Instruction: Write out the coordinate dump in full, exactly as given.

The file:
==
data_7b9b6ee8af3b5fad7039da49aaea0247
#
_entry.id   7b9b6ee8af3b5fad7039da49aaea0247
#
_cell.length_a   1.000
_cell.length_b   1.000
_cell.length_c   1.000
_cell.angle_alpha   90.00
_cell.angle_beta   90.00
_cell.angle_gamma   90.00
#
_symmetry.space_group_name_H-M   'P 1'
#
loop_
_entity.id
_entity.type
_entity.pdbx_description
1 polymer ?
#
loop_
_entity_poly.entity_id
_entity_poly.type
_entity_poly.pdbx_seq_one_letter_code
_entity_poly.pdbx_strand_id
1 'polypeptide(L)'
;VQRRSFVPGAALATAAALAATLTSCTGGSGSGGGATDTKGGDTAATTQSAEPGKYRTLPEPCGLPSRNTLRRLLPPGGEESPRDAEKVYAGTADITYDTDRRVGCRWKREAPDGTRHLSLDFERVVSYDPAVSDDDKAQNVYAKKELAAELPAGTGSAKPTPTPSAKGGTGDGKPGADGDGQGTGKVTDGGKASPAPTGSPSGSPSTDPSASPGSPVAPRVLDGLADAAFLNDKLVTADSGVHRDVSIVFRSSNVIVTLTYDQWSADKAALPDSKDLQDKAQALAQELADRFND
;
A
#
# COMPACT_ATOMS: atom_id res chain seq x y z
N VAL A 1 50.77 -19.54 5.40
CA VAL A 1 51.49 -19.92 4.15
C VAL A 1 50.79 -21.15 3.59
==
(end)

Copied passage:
data_7b9b6ee8af3b5fad7039da49aaea0247
#
_entry.id   7b9b6ee8af3b5fad7039da49aaea0247
#
_cell.length_a   1.000
_cell.length_b   1.000
_cell.length_c   1.000
_cell.angle_alpha   90.00
_cell.angle_beta   90.00
_cell.angle_gamma   90.00
#
_symmetry.space_group_name_H-M   'P 1'
#
loop_
_entity.id
_entity.type
_entity.pdbx_description
1 polymer ?
#
loop_
_entity_poly.entity_id
_entity_poly.type
_entity_poly.pdbx_seq_one_letter_code
_entity_poly.pdbx_strand_id
1 'polypeptide(L)'
;VQRRSFVPGAALATAAALAATLTSCTGGSGSGGGATDTKGGDTAATTQSAEPGKYRTLPEPCGLPSRNTLRRLLPPGGEESPRDAEKVYAGTADITYDTDRRVGCRWKREAPDGTRHLSLDFERVVSYDPAVSDDDKAQNVYAKKELAAELPAGTGSAKPTPTPSAKGGTGDGKPGADGDGQGTGKVTDGGKASPAPTGSPSGSPSTDPSASPGSPVAPRVLDGLADAAFLNDKLVTADSGVHRDVSIVFRSSNVIVTLTYDQWSADKAALPDSKDLQDKAQALAQELADRFND
;
A
#
# COMPACT_ATOMS: atom_id res chain seq x y z
N VAL A 1 50.77 -19.54 5.40
CA VAL A 1 51.49 -19.92 4.15
C VAL A 1 50.79 -21.15 3.59